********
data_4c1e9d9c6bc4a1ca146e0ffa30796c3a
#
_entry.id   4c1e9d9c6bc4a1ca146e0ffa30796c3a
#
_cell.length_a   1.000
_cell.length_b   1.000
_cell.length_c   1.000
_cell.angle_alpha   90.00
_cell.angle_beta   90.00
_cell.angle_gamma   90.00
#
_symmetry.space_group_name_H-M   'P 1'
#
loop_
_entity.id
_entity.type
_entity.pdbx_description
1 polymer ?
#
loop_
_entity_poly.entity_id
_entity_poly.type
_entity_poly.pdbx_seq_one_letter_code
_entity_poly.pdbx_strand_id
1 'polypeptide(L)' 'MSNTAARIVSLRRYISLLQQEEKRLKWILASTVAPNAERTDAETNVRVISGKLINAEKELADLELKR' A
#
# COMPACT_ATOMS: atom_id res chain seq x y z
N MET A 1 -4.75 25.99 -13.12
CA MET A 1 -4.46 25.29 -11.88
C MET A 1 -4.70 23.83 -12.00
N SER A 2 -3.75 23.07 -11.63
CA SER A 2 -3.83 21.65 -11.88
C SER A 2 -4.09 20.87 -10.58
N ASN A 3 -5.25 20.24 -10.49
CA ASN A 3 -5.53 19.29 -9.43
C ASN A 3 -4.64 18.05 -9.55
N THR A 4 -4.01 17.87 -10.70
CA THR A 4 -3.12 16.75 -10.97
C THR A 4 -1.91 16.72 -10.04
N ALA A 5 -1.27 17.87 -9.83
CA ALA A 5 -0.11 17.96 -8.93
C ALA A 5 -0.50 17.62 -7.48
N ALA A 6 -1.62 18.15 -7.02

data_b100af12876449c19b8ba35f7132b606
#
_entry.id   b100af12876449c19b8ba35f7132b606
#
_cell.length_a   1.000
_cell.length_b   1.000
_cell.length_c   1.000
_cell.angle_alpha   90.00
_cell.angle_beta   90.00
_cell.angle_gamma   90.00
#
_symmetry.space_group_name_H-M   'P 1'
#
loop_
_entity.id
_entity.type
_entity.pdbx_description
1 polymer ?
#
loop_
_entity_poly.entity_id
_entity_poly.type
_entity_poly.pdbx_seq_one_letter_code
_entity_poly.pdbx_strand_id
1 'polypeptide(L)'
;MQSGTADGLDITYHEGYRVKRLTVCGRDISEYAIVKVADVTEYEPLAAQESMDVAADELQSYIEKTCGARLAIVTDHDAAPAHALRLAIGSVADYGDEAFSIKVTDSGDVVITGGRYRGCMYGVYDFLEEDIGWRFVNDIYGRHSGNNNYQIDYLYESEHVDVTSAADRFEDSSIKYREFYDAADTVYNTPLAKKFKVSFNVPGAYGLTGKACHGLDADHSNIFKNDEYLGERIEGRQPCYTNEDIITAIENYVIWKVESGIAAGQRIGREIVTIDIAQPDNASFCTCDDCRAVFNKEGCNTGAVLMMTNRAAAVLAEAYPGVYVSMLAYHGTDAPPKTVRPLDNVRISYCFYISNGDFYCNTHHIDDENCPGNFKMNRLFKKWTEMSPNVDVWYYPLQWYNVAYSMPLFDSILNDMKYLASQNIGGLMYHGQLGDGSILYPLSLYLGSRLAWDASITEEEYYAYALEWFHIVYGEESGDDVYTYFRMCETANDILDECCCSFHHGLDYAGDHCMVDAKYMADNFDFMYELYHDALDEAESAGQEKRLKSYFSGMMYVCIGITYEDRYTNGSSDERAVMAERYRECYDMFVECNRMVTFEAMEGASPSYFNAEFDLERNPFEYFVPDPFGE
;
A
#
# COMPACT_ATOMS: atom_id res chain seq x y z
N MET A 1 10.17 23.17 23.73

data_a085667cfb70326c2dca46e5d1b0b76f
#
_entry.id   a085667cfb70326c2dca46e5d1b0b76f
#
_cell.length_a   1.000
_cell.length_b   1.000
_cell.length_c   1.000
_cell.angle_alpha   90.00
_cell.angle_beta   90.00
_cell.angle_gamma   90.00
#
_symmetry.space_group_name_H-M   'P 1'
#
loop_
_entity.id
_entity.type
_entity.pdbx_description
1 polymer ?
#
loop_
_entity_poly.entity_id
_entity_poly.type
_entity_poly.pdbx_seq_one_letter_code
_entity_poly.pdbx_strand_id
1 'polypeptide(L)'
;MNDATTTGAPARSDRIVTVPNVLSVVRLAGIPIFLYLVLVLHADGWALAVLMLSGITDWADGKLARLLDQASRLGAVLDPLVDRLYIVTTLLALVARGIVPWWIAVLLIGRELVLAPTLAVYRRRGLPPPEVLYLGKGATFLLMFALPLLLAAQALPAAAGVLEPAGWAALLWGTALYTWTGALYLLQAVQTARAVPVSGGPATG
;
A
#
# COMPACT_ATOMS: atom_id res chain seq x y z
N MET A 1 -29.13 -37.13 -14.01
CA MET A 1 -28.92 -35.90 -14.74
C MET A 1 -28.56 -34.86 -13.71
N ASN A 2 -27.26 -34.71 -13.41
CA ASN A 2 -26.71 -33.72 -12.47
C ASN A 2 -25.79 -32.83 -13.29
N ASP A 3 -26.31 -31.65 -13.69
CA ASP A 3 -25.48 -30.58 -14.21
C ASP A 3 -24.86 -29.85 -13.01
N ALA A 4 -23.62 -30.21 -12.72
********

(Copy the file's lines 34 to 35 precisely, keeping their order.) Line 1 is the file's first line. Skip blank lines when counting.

N ASN A 3 -5.25 20.24 -10.49
CA ASN A 3 -5.53 19.29 -9.43